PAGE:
Controversial ‘sugar daddy’ dating app attracts funding


In perhaps the most apt tech investment ever, a startup that made an app for sugar daddies to meet young women announced today that it has just taken cash from a rich man.

Darren Chan, CEO and founder of the controversial Sugarbook app, isn’t saying how much money is involved or who the benefactor is, but he sees it as a vote of confidence in a service that has been hit with a lot of social pushback in conservative Malaysia and Singapore.

With its “Chat. Negotiate. Meet.” catchline, the dating app doesn’t sugarcoat the transactional nature of the dates. “Enjoy generous allowances, luxurious gifts, exotic vacations, and shopping sprees across the globe,” says the website in a section labelled “sugar baby perks.”

“When I first started, nobody had any idea what I was doing, not even my partner who lived with me under the same roof,” Chan tells Tech in Asia. “She knew I was onto something – I was interviewing at least 30 developers on a daily basis continuously for two months. It was only after a year that my family and friends found out about Sugarbook from an online media video interview that went viral.”

“But thankfully, I’m blessed to have a very supportive family that believes in my endeavor,” adds the 32-year-old founder.

A taste of honey

Chan started the website in January 2017, and an app came out about eight months later.

It proved controversial almost immediately, with Desmond Lee, Singapore’s Minister for Social and Family Development, warning that police will “keep a close eye” on the app for any evidence that it’s procuring sexual services for payment.

The government “collectively objects” to apps that “commoditize and devalue” relationships, the Minister added.

But Sugarbook is “just a social networking platform,” contends Chan. “I do not see the need for authorities to be in touch – nor have they been in touch.”

He is also defensive about the criticism, saying that Sugarbook became controversial “mainly because of how the media perceived sugar dating.” But moving forward, he thinks that his company is “in a much comfortable position to navigate through and address these misconceptions.”

He feels that people across Southeast Asia will come around to the idea of compensated dating as their understanding of the practice grows.

The app has a few safety features to keep things orderly and try ensure its female users are safe.

Sugarbook has “12 moderators working around the clock” who scout for signs of users engaged in prostitution or exploitation, explains Chan. There’s also a “verified profiles” badge where users are “required to submit their identification documents – e.g. passport, identity card, together with a selfie/photo of themselves to apply.”

Although what the startup encourages is legal, compensated dating is not all designer handbags, iPhones, and exotic vacations, as the app intimates. The reality is that it’s partly made up of vulnerable women engaged in part-time sex work. Plus there’s evidence that compensated dating in other social media apps ensnares minors.

No obligations

Chan feels it’s better if people realize “that most relationships are transactional.” This has been the case for a very long time, he claims.

“People tend to date a person because of what they are able to get out of each other, such as consensual sexual needs, emotional support, or even financial support,” he argues. “That being said, sugar babies are not obligated to have sex. They are not prostitutes – in fact, they are goal-empowered individuals who know what they want in life.”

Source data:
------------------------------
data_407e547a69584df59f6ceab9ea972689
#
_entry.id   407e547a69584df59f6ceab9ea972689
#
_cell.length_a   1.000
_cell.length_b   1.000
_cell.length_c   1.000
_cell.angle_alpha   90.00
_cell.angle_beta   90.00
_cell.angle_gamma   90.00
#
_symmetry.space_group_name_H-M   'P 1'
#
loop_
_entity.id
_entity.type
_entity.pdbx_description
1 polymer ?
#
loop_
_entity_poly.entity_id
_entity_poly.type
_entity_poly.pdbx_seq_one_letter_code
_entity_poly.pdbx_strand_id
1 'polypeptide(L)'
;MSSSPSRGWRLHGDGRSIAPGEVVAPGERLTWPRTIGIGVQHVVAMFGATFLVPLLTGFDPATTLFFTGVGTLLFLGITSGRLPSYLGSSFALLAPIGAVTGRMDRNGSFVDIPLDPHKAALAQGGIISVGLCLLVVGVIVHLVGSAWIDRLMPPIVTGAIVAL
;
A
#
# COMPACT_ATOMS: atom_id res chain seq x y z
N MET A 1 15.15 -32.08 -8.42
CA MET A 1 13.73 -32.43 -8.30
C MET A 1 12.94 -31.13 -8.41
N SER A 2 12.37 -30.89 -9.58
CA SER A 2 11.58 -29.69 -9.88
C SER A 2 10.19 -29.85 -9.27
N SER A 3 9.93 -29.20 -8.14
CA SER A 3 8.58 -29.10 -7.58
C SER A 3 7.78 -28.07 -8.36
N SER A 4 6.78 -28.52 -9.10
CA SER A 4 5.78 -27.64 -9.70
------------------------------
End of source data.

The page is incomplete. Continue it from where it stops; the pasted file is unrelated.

Chan continues, “Just like you and me, sugar babies have the freedom to choose who they want to be with in a relationship. Being a sugar baby is not a profession or a business transaction – it’s a lifestyle choice.”

Sugarbook now has 300,000 members, Chan says, but declined to specify how many are active users or current subscribers. Its users span 60 countries, with Malaysia, the US, Singapore, and the Philippines taking the first four spots.

The startup generates revenue from optional monthly subscriptions, with packages available for “sugar babies” and “sugar daddies.” A three-month VIP program costs US$42.95. Chan touts 15-fold revenue growth in 2018, though he’s keeping specific numbers under his hat.

“Female college students are given free premium accounts as long as they register using their university email or show proof of enrollment,” notes a review site called Dating Scout. “This makes it easier for students to connect with their sugar daddies.”

Second startup

Born in Malaysia, Chan graduated from RMIT University in Melbourne, Australia. The entrepreneur then had a brief stint working for his father in manufacturing before setting up Gigfairy, his first startup.

Gigfairy, which allowed people to book live music performers, was acquired in early 2016 by the entertainment wing of AirAsia.

After his first venture, Chan started thinking about creating a dating app. He knew immediately that he had to make it different from the likes of Tinder and

“So when I came across a study that suggested that 40 percent of online dating people picked financials to look at first before considering any relationship, I knew we found our niche and that we were going to create a platform and community for mutually beneficial relationships based on money,” he recalls.

Worth six digits, the new funding round is from an angel investor “with an investment banking background from one of Hong Kong’s largest venture capital firms,” reveals Chan.

Sugarbook will use the cash to bankroll efforts related to product development, scale, and infrastructure as well as expansion to three or four more countries by 2020. On the agenda for this year is wooing more sugar babies and daddies in Hong Kong and Bangkok.

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